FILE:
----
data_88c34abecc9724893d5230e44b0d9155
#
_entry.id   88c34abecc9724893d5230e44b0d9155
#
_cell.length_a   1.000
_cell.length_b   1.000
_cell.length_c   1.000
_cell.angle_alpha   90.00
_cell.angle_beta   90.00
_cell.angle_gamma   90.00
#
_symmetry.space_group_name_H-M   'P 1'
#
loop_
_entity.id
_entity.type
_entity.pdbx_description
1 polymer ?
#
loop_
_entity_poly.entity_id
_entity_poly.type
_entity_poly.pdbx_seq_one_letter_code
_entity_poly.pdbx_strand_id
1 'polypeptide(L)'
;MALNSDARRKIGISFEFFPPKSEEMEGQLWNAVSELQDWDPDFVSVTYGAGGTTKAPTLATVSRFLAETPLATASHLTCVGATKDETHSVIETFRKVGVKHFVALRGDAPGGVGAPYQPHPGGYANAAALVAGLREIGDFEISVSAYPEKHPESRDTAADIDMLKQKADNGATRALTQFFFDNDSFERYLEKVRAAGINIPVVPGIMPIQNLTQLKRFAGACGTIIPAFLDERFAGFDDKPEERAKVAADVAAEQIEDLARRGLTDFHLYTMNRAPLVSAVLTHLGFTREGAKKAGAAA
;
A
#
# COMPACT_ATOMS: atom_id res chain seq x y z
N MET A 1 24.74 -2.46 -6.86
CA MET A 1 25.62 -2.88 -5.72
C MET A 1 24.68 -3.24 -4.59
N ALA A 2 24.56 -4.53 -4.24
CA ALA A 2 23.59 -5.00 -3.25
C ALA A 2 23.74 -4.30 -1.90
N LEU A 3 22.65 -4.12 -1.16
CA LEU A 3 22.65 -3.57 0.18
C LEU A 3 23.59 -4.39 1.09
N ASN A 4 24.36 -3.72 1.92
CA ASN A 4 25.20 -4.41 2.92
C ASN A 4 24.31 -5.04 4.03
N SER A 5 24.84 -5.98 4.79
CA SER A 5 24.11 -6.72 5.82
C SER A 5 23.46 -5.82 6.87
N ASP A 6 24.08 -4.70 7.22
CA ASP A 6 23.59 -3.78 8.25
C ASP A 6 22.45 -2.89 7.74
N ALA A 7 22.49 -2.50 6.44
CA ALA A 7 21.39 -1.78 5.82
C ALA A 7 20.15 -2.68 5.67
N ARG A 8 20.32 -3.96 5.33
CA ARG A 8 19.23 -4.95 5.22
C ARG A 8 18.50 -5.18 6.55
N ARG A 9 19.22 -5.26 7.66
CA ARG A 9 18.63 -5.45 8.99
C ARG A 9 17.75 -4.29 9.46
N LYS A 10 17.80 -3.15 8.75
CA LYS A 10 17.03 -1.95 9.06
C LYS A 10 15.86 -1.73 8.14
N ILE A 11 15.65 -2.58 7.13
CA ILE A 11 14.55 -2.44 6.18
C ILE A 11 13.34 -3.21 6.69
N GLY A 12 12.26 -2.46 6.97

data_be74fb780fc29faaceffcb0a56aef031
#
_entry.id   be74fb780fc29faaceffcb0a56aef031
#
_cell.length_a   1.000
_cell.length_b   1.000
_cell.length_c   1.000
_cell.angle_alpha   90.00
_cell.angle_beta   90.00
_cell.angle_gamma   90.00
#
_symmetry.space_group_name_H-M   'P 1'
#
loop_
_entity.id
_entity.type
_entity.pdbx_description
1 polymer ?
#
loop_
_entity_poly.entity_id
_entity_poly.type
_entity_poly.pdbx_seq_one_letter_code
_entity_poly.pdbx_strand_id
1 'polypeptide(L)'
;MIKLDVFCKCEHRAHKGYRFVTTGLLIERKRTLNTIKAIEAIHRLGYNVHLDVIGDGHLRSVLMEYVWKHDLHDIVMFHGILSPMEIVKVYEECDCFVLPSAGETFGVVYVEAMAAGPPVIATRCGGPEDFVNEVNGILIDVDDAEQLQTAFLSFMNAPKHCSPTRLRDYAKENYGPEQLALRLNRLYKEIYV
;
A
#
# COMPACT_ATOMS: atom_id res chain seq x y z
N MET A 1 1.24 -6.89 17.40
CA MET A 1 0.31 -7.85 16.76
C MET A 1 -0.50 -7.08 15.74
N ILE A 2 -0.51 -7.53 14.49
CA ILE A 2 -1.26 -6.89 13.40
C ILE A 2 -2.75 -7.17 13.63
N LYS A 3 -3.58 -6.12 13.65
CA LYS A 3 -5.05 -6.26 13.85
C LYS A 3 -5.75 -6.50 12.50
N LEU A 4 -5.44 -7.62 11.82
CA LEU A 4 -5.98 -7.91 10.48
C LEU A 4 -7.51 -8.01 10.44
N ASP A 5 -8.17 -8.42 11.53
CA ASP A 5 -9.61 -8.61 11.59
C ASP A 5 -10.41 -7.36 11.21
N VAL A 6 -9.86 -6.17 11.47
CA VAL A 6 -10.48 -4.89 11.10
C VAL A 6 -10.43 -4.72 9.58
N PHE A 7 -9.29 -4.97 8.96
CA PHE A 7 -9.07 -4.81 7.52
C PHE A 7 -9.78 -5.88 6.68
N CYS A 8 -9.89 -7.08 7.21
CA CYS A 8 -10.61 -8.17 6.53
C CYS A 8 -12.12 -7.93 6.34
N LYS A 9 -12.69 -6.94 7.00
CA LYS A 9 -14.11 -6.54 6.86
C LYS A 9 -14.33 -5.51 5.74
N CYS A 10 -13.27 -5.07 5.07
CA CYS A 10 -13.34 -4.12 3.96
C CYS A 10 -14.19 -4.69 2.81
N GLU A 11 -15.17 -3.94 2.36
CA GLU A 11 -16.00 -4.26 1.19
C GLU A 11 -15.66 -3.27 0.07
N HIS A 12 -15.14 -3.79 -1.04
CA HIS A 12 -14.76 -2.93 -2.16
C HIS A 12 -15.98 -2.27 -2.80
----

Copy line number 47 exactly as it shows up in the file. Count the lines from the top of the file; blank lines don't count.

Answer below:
CA ASP A 6 23.59 -3.78 8.25